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Map of Zimbabwe
Tired of taking our word for it? How about checking out other sources, getting a different point of view? Sometimes the best way to get the real story is through fiction. Recently, we've been getting to know Zimbabwe through the eyes of some the country's most influential writers: Stanlake Samkange, Tsitsi Dangarembga and Doris Lessing. Page after page, they weave us into their worlds of struggle, change and hope. But, don't take our word for it. Check it out for yourself!

Stanislake Samkange: On Trial for My Country
The Cover of On Trial for my Country

Stanlake Samkange was born in 1922 in what was Rhodesia in 1922 and is Zimbabwe today. He grew up in Bulawayo and attended Fort Harare University in South Africa where he graduated with honors in History. As a teacher, he gained perspective on what was missing from education in Africa. He found a way to help by assisting in the creation of the Nyatsmine College, an institution that provided academic, technical and commercial education for Africans. He first began writing through his studies and work and after gaining a PHD from Indiana University, he worked as a journalist and ran a PR firm. What a guy! His book, On Trial for My Country traces the white man's conquest of Rhodesia, the struggles of the native people during the conquest and the clash between Cecil Rhodes and Lobengula, the Matabele King. He uses authentic documents and letters to transport us to that moment in time, take a look:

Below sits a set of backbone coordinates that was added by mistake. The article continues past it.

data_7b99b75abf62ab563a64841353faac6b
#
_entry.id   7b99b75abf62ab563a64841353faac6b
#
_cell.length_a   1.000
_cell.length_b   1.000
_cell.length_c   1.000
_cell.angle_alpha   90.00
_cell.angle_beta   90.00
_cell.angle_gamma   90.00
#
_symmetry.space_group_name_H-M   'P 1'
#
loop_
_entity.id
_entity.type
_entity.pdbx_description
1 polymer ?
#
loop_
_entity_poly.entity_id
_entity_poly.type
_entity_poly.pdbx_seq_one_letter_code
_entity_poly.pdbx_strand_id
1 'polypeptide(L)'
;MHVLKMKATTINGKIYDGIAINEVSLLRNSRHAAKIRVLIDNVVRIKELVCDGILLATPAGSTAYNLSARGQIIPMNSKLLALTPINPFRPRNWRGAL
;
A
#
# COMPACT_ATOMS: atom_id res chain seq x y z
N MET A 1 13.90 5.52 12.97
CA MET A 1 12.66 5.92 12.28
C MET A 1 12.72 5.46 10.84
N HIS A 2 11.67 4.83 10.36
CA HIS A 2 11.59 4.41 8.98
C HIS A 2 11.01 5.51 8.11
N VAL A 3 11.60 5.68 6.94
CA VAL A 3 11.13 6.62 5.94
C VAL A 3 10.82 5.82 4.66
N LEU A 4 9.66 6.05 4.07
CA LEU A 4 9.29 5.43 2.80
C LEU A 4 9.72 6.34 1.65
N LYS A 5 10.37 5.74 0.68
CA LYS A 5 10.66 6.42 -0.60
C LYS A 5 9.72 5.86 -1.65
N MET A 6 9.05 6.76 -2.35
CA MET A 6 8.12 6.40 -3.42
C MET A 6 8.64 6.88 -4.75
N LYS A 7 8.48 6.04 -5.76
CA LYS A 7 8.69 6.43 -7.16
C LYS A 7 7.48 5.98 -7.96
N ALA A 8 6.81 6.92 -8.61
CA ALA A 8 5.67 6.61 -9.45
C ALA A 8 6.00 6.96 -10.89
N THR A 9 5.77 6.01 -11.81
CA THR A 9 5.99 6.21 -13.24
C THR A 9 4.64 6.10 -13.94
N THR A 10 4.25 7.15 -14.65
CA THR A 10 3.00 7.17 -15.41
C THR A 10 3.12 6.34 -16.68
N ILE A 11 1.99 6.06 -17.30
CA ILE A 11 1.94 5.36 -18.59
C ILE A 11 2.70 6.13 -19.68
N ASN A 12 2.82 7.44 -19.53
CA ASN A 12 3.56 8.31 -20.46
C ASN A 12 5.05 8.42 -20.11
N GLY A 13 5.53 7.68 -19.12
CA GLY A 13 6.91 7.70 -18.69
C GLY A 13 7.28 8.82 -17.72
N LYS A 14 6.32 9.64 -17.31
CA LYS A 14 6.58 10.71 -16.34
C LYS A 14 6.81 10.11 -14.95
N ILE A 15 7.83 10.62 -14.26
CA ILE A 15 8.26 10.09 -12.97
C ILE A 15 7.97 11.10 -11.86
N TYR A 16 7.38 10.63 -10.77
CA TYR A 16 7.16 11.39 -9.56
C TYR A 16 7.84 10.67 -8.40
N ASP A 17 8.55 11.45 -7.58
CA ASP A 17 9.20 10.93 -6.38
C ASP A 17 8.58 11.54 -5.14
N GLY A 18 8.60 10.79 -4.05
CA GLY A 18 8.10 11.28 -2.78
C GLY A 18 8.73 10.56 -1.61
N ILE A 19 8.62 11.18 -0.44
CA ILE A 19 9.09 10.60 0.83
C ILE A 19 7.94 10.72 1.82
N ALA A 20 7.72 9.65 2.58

A letter from the Queen to Lobengula:

"The queen has kept in mind the letter sent by Lobengula and has now desired that Mr. Moffat whom she trusts should be the one to tell Lobengula what she has done for him and what she advises for him to do. Wherever gold is, or wherever it is reported to be, it is impossible for Lobengula to exclude white men and therefore the wisest and safest course for him is to agree, not with one or two white men separately but with one approved body. If he does not agree with one set of people, there will be endless disputes among the white men and he will have all his time taken up in deciding the quarrels."

The Cover of Nervous Condition
Tsitsi Dangaremba - Nervous Conditions

Another one of our featured authors, Tsitsi Dangaremba, is no stranger to the struggles of the Zimbabwean people. She grew up partly in Mutare, Zimbabwe, and partly in England. She studied medicine and psychology before deciding to take up writing full time. Her novel Nervous Conditions won the Commonwealth Writers' Prize in 1989. This book introduces us to Tambu and Nyasha, two strong women who understand the harsh realities of the African woman's life. They dare to be different and they dare to be free from those harsh realities. Just do it, they believed- and they did. See for yourselves: